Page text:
Chapters:
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Light, color and vision
Color interactions: Simultaneous contrast
Peripheral vision
Luminance and equiluminance

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Sponsored by a grant to Brandeis University from the U. S. Department of Education — FIPSE (Funds for the Improvement of Post-Secondary Education)

Supervised by Dr. Michael Henchman. Portions of this exhibit where created by Michael Douma for the "WebExhibits Museum." An alternative version of this exhibit, based on this exhibit, but not supervised by Michael Henchman, is available online, at http://webexhibits.org/colorart/

Key sources & contributors

Livingstone is Professor of Neurobiology at Harvard Medical School. She studies vision using anatomy, physiology, and human perception. Livingstone has a special interest in how the eye and brain use color and luminance information. She is also involved in studies of dyslexia and visual processing. Many of the insights presented in this exhibit on luminance and peripheral vision are based on her work.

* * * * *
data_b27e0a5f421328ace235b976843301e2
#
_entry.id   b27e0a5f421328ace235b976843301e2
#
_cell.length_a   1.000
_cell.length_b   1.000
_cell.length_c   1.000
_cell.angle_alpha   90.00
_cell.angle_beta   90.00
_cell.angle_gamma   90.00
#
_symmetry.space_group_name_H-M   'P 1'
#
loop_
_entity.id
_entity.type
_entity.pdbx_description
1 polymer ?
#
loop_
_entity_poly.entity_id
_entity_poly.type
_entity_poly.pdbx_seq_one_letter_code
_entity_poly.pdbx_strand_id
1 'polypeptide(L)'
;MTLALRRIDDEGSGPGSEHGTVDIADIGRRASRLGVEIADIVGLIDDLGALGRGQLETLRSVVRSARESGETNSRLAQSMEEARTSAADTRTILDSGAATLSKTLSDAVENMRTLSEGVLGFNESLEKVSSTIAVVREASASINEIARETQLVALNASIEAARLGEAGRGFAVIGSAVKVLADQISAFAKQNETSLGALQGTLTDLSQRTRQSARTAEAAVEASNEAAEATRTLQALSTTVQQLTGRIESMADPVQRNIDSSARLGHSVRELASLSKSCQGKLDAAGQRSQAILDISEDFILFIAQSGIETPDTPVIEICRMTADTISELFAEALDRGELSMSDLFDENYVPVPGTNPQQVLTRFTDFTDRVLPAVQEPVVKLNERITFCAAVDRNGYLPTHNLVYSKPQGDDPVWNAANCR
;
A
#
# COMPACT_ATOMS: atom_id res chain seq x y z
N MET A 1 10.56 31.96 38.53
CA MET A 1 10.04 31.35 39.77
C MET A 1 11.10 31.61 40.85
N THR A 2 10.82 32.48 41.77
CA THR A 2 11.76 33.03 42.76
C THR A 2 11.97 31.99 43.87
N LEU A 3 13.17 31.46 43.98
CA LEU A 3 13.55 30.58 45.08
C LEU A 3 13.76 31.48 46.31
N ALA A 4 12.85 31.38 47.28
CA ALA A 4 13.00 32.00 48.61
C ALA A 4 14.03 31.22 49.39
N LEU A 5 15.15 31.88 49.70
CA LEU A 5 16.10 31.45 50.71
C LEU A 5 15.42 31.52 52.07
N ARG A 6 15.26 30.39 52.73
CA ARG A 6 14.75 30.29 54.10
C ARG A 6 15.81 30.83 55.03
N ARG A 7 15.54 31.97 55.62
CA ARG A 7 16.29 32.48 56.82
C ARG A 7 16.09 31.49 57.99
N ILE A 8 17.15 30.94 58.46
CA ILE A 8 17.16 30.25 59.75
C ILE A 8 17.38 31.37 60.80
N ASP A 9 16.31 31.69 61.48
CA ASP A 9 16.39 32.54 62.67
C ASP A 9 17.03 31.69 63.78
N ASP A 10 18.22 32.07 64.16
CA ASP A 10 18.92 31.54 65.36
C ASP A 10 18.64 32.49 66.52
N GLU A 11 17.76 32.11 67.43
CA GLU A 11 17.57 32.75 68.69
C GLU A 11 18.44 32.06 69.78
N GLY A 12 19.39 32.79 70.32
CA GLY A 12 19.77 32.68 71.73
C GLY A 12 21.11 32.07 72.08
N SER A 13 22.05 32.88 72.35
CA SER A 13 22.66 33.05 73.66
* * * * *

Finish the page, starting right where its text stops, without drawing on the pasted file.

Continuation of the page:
Lustig is an artist based in New York City. She specializes in abstract painting and photography, as well as hand-colored photography. She has a BFA from Brooklyn College. Exhibitions include: MOMA (New York), Queens Museum of Art, A.I.R., Tompkins Square, PaintBox (nyc). Lustig is interested in examining the relationships of painting to life. She contributed the recolored paintings in this exhibit.

Zeki is professor of Neurobiology at UCL and cohead of the Wellcome Dept of Cognitive Neurology. A Fellow of the Royal Society and member of the American Philosophical Society, he specializes in studying the visual brain. Recently, he has extended his work to include visual art, about which he has published articles and two books, Inner Vision, and La Quête de l'Essentiel, coauthored with the late French painter, Balthus. Many of the insights presented in this exhibit on receptive fields and visual centers are based on his work

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